Wednesday, November 10, 2010

A Weird Culture Thing

I know, that's probably the most descriptive title ever, right?  I was bumming around a friend-of-a-friend's blog yesterday and came across something that really got my blood pressure pumping.  The guy happens to be Australian, and he released the freakin' hounds on a famous American preacher for what was, to my mind, a series of totally boring and ordinary Facebook posts talking about his schedule, family life, marriage, etc.  But in thinking about it last night I remembered that there's a weird culture thing (there's that brilliant phrase again) between Americans and Aussies that we often don't recognize and that very often causes problems between us.

What is this Weird Culture Thing?  I'm so glad you asked.  (Attention: broad cultural stereotypes ahead.)

Americans are, very generally, a positive people -- I'm thinking of that sort of midwestern, pull yourself up by your own bootstraps, self-reliant, I'll get by, buck up attitude.  I mean, there's a whole sub-genre of American folk/popular music dedicated to getting people to cheer up and have a positive outlook on life ("Smile, Darn Ya, Smile" "Put on a Happy Face" "You're Never Fully Dressed Without A Smile," "The Sunny Side of the Street," etc.) -- much of which was written during the Great Depression, a period with an incalculable impact on the collective American psyche.  I like this attitude, generally; I think it shows resilience and optimism.  But there's a dark side to it as well, what we might call the Joel Osteen or Pollyanna side, that closes its eyes to the impending storm and brags about how wonderful life is.

Aussies, in my experience, often don't get that, for most Americans, this positivity is a totally natural cultural thing, ingrained in us since infancy, not a boastful put-on, not a fake-out, not an effort to belittle anyone else.  Because, generally, in my observation, Aussies are humble, hard-working people who just want to give everyone a fair shot, get on with it, and not call attention to themselves.  So they see what we think of as cheerfulness and positivity -- or just stating facts -- and read it as Pollyanna-ishness or bragging or putting others down, and feel the need to address it (just like we would want to address something we saw as major arrogance)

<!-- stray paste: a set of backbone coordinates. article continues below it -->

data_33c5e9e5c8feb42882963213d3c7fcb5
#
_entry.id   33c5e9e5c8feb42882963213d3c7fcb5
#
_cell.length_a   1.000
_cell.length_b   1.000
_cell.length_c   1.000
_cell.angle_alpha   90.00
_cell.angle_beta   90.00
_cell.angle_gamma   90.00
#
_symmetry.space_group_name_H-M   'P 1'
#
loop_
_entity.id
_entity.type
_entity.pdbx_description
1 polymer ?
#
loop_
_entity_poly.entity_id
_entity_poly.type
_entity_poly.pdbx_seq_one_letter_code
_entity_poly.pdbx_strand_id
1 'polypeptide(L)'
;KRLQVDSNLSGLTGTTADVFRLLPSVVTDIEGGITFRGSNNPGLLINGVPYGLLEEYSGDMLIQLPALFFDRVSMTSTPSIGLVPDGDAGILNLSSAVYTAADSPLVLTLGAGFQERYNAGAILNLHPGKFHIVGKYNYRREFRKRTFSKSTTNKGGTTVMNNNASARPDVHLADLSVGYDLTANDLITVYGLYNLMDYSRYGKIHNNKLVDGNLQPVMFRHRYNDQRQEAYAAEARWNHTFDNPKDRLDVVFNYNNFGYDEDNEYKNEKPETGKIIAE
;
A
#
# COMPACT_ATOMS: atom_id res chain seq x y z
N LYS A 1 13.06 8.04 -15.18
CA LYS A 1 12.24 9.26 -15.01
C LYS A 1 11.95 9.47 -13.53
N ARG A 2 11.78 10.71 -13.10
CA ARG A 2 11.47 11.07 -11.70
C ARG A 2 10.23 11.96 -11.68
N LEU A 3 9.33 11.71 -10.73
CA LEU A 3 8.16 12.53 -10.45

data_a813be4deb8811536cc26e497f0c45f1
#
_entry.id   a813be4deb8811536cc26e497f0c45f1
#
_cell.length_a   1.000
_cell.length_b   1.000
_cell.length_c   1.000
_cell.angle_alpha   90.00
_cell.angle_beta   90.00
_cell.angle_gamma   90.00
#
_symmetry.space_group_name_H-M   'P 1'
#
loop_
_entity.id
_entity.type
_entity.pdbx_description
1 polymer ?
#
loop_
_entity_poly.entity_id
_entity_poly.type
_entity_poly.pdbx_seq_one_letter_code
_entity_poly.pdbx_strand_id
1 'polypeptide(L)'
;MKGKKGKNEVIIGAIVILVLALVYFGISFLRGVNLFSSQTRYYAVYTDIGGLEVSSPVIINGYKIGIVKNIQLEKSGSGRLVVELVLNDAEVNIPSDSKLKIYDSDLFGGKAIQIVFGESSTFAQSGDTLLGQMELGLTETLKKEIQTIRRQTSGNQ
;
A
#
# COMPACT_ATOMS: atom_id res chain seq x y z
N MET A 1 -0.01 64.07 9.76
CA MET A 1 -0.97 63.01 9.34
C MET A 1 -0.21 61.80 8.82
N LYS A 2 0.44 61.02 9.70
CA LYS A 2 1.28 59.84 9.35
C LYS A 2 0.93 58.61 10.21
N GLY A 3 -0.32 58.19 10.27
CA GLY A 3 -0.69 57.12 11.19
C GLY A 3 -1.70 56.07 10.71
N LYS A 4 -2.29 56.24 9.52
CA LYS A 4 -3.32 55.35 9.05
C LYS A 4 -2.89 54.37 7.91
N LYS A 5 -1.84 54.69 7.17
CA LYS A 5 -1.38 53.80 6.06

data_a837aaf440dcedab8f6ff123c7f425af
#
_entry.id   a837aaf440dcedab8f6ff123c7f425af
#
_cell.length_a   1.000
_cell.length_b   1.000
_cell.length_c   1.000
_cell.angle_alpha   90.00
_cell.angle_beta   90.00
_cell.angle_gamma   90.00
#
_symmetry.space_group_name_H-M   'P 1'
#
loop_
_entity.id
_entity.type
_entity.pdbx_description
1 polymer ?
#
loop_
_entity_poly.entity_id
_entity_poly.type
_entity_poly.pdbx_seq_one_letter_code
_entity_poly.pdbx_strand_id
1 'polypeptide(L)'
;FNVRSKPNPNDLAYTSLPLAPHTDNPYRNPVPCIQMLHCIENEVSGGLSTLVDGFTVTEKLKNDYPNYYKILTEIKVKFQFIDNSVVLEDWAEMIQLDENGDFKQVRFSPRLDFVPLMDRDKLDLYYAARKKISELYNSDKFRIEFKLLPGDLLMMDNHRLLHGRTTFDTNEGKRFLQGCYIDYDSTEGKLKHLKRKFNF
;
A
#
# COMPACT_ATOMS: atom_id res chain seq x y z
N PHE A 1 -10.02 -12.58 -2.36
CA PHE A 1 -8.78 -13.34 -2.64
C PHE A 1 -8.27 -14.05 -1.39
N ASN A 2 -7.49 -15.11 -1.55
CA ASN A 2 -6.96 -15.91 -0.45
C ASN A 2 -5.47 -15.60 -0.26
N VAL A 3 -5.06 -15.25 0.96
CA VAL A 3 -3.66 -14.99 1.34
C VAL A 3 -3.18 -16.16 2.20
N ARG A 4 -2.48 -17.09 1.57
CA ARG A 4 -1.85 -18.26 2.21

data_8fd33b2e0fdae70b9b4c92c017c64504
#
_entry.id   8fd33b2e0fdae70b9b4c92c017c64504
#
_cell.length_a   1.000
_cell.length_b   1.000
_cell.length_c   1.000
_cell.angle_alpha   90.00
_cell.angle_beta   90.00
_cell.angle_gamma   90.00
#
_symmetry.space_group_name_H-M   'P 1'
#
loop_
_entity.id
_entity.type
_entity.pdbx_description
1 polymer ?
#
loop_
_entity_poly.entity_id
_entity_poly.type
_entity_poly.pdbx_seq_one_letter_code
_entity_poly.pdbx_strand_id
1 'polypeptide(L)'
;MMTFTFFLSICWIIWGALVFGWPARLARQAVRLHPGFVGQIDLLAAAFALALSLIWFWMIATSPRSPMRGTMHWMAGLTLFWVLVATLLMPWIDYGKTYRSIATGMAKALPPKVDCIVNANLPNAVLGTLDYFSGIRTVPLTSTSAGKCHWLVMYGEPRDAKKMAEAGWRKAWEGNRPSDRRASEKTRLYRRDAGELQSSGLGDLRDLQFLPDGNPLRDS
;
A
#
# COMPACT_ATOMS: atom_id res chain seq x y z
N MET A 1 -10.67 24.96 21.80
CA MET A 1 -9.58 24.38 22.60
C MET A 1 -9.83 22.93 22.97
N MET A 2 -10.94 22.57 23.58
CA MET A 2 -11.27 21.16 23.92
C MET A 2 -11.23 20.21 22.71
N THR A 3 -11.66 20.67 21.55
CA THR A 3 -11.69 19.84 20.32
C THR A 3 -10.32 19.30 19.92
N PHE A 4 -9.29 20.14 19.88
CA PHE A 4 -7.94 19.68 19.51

But unfortunately, the kind of forthrightness that your average Aussie values, unmixed with flattery, is going to come across to your average American as presumptuous and rude instead of like a much-needed dose of reality. So that gets our defenses up, and we write you off as a mean old crank, and then you write us off as xenophobic and isolationist, and then our suspicions are confirmed that Americans are the only nice people in the world (and we value "nice" a LOT), and then your suspicions are confirmed that Americans don't understand or care about anyone but themselves, and then...

See?  A Weird Culture Thing.


One Salient Oversight said...

More detail needed. What was it specifically that the Aussie guy was upset about?

PS I'm living in Tasmania now.

Laura said...

It was stuff like, "Taking my wife on a date, an important tradition in our marriage. Guys, spend one-on-one time with your wife!" and "So proud of my kids, who got 95th %ile scores on their ITBS tests today!" and "Hanging out with my little sweetie this afternoon -- daddy-daughter time matters!"

The Aussie guy interpreted that as, "I'm a better husband and father than you are, and my kids are smarter than yours."

But the point, I think, is not the content of what he said so much as the fact that virtually no Americans would take offense at what he wrote or even think twice about it, while the Aussie guy interpreted and responded to it as rank arrogance.

Incidentally, I'm not trying to assign blame here (I don't think this Aussie guy was being a crank or a jerk, just misunderstanding intent) -- I'm trying to point out this thing that gets in the way of good communication between brothers and sisters in Christ from different cultures.

Re: Tassie, if you're still there in a couple years, maybe I can have the privilege of meeting the guy behind the eyeball. ;)

One Salient Oversight said...

It sounds like the guy was being a bit of a jerk to be honest, though I think you're right that there is some cultural stuff there.

I hope to be in Tas permanently. I moved here a few weeks ago to find work and haven't been too successful yet. My wife and kids are still on the mainland and will come to Tas once I have a stable job. We'll then sell our house on the mainland and buy one here, probably around (but not in) Launceston.

Here's me and my daughter at her 3rd birthday party in 2008

Laura said...

I'm jealous that y'all are moving to Tassie permanently. It's my second favorite place on Earth!

I was in Launceston for a Hawthorne game in July. Was nice to get out of Hobart and see some of the rest of the state.

Your daughter is a DOLL! :)

The Borg said...

Laura, Tassie is your 2nd favourite place??? ;)